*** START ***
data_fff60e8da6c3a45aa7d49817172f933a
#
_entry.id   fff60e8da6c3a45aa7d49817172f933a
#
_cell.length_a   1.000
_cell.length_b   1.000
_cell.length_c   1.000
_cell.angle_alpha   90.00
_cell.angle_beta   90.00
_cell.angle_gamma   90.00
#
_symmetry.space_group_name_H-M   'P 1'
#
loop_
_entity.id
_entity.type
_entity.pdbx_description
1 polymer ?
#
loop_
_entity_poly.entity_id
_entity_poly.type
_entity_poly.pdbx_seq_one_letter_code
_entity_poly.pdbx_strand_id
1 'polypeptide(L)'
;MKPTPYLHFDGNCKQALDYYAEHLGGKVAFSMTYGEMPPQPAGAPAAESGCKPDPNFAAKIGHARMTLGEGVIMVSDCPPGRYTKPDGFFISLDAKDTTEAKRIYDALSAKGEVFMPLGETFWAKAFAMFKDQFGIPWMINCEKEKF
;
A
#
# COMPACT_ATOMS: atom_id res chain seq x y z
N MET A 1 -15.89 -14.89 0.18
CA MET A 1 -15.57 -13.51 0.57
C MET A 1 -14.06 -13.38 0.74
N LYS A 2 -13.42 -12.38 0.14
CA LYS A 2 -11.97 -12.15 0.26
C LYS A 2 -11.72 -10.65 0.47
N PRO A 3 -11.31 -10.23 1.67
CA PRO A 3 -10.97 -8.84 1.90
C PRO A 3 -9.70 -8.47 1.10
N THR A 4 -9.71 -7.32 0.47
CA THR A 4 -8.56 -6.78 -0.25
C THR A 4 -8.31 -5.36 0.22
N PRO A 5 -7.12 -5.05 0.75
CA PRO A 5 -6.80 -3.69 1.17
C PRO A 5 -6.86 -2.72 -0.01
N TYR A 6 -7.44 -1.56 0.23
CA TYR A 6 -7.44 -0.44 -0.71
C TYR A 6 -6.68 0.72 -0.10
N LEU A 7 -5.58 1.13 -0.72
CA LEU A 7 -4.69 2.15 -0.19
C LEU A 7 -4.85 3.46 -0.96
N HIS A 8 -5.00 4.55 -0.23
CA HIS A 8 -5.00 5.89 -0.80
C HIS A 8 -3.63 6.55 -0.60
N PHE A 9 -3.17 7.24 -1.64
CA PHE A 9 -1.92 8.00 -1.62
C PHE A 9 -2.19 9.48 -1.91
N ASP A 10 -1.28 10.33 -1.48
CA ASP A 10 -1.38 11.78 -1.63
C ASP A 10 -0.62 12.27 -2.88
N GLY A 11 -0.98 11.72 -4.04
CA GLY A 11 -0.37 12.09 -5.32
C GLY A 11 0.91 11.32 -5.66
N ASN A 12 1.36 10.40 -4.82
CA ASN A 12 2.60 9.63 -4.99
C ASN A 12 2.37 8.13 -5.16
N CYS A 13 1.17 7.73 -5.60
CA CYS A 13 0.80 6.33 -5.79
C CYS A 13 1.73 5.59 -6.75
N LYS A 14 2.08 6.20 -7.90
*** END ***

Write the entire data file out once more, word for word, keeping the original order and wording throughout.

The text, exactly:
data_fff60e8da6c3a45aa7d49817172f933a
#
_entry.id   fff60e8da6c3a45aa7d49817172f933a
#
_cell.length_a   1.000
_cell.length_b   1.000
_cell.length_c   1.000
_cell.angle_alpha   90.00
_cell.angle_beta   90.00
_cell.angle_gamma   90.00
#
_symmetry.space_group_name_H-M   'P 1'
#
loop_
_entity.id
_entity.type
_entity.pdbx_description
1 polymer ?
#
loop_
_entity_poly.entity_id
_entity_poly.type
_entity_poly.pdbx_seq_one_letter_code
_entity_poly.pdbx_strand_id
1 'polypeptide(L)'
;MKPTPYLHFDGNCKQALDYYAEHLGGKVAFSMTYGEMPPQPAGAPAAESGCKPDPNFAAKIGHARMTLGEGVIMVSDCPPGRYTKPDGFFISLDAKDTTEAKRIYDALSAKGEVFMPLGETFWAKAFAMFKDQFGIPWMINCEKEKF
;
A
#
# COMPACT_ATOMS: atom_id res chain seq x y z
N MET A 1 -15.89 -14.89 0.18
CA MET A 1 -15.57 -13.51 0.57
C MET A 1 -14.06 -13.38 0.74
N LYS A 2 -13.42 -12.38 0.14
CA LYS A 2 -11.97 -12.15 0.26
C LYS A 2 -11.72 -10.65 0.47
N PRO A 3 -11.31 -10.23 1.67
CA PRO A 3 -10.97 -8.84 1.90
C PRO A 3 -9.70 -8.47 1.10
N THR A 4 -9.71 -7.32 0.47
CA THR A 4 -8.56 -6.78 -0.25
C THR A 4 -8.31 -5.36 0.22
N PRO A 5 -7.12 -5.05 0.75
CA PRO A 5 -6.80 -3.69 1.17
C PRO A 5 -6.86 -2.72 -0.01
N TYR A 6 -7.44 -1.56 0.23
CA TYR A 6 -7.44 -0.44 -0.71
C TYR A 6 -6.68 0.72 -0.10
N LEU A 7 -5.58 1.13 -0.72
CA LEU A 7 -4.69 2.15 -0.19
C LEU A 7 -4.85 3.46 -0.96
N HIS A 8 -5.00 4.55 -0.23
CA HIS A 8 -5.00 5.89 -0.80
C HIS A 8 -3.63 6.55 -0.60
N PHE A 9 -3.17 7.24 -1.64
CA PHE A 9 -1.92 8.00 -1.62
C PHE A 9 -2.19 9.48 -1.91
N ASP A 10 -1.28 10.33 -1.48
CA ASP A 10 -1.38 11.78 -1.63
C ASP A 10 -0.62 12.27 -2.88
N GLY A 11 -0.98 11.72 -4.04
CA GLY A 11 -0.37 12.09 -5.32
C GLY A 11 0.91 11.32 -5.66
N ASN A 12 1.36 10.40 -4.82
CA ASN A 12 2.60 9.63 -4.99
C ASN A 12 2.37 8.13 -5.16
N CYS A 13 1.17 7.73 -5.60
CA CYS A 13 0.80 6.33 -5.79
C CYS A 13 1.73 5.59 -6.75
N LYS A 14 2.08 6.20 -7.90